THE OUTCOME OF THE WORLD SUMMIT ON SUSTAINABLE DEVELOPMENT by the TUAC Secretariat

THE OUTCOME
OF THE WORLD SUMMIT ON SUSTAINABLE DEVELOPMENT
Johannesburg, 26 August – 4 September 2002

EVALUATION

By the TUAC Secretariat

Trade unionists were present at the World Summit on Sustainable Development with two objectives: – firstly, to push forward the broad agenda of sustainable development agreed at Rio ten years earlier, especially as it relates to workplace implementation, through the world of work and the role of workers and trade unions; and secondly, to achieve recognition of the need to strengthen the social pillar of sustainable development through employment creation and concrete integration measures.

With regard to the first objective, like others we are conscious of the limited achievements of the summit, especially with respect to environmental measures and targets. With the exception of the important new commitment on the sanitation target to halve the number of the world’s poor without access to clear drinking water by 2015, the Summit Implementation Plan is an eclectic mix of past commitments, which have still to be acted on by governments. In the words of President M’Beki of South Africa “What was agreed upon at Johannesburg should not be accepted as a ceiling. People are expected to go beyond what was agreed here.” In this respect the Summit did provide the basis for raising workplace issues as part of the tools for addressing sectoral isssues for WEHAB (Water, Energy, Health, Agriculture & Biodiversity).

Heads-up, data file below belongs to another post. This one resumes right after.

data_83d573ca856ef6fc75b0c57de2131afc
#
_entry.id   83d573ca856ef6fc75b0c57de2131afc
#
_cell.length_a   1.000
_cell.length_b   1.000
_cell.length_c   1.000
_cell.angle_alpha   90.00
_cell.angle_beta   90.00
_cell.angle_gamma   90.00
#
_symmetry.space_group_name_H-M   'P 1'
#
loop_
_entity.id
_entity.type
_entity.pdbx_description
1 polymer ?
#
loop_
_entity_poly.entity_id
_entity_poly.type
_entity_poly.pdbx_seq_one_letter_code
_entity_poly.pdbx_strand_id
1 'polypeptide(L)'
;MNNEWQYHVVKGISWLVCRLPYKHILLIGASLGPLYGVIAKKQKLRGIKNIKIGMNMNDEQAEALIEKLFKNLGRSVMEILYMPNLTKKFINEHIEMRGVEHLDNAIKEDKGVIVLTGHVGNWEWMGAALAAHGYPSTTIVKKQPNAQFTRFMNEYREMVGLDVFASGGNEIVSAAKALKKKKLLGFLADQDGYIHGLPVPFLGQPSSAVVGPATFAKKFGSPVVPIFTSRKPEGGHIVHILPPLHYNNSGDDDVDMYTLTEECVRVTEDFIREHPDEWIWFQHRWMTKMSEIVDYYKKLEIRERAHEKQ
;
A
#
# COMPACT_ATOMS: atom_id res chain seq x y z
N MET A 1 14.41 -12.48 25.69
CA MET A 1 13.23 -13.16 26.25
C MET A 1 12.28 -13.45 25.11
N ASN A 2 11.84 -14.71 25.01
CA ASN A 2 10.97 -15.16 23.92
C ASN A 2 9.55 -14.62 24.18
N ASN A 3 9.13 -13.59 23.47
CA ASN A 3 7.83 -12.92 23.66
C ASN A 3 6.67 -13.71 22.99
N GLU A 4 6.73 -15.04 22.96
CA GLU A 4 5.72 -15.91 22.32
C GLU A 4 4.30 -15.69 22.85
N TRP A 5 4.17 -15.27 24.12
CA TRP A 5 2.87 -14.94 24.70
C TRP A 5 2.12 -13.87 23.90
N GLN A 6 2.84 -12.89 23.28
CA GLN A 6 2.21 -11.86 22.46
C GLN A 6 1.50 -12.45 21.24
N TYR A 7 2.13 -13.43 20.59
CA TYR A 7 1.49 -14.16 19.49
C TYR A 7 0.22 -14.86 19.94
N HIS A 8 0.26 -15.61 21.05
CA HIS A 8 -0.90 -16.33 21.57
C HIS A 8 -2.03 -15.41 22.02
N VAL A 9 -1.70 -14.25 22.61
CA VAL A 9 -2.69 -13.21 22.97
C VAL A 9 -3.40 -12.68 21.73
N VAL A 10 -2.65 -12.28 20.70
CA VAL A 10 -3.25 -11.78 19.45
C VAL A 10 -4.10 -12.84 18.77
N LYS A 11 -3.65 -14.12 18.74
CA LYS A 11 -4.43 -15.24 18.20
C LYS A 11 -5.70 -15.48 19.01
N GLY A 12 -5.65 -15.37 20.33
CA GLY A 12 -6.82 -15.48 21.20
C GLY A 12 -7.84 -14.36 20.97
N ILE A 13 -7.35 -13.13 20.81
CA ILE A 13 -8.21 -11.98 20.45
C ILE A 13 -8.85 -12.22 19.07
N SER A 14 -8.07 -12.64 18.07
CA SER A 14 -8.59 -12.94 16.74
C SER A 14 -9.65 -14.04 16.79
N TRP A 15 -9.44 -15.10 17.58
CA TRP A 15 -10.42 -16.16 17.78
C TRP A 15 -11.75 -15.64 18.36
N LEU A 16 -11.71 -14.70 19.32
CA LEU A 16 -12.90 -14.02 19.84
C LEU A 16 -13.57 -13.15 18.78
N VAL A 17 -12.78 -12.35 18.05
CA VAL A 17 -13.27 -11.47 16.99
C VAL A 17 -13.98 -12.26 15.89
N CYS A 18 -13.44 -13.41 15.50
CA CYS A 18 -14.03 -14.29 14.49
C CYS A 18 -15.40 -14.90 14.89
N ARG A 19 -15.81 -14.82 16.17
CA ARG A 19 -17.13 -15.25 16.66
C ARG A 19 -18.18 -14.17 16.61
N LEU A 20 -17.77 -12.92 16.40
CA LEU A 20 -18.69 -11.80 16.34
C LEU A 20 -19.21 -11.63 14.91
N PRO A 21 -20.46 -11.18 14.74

With regard to the second objective, the trade unions sought to fill the huge gap that has been the social pillar of sustainable development since Rio in 1992. Here, despite some setbacks we did make progress and trade unions emerged from Johannesburg in a better position to work with other stakeholders for more effective integration of all three pillars of sustainable development, through agreed implementation tools and a new mandate for the Commission on Sustainable Development.

Distilling some of the elements of the WSSD Plan of Implementation (PI) and the Johannesburg Declaration (JD) it is important to note that governments committed themselves to:-

-Integrate all three pillars of sustainable development in implementing WSSD outcomes. The interdependence of social and economic development and environmental protection and particularly poverty reduction is a recurring theme in both documents. The Implementation Plan also pledges urgent action to “Support the International Labour Organisation and encourage its ongoing work on the social dimension of globalization” (PI 45d);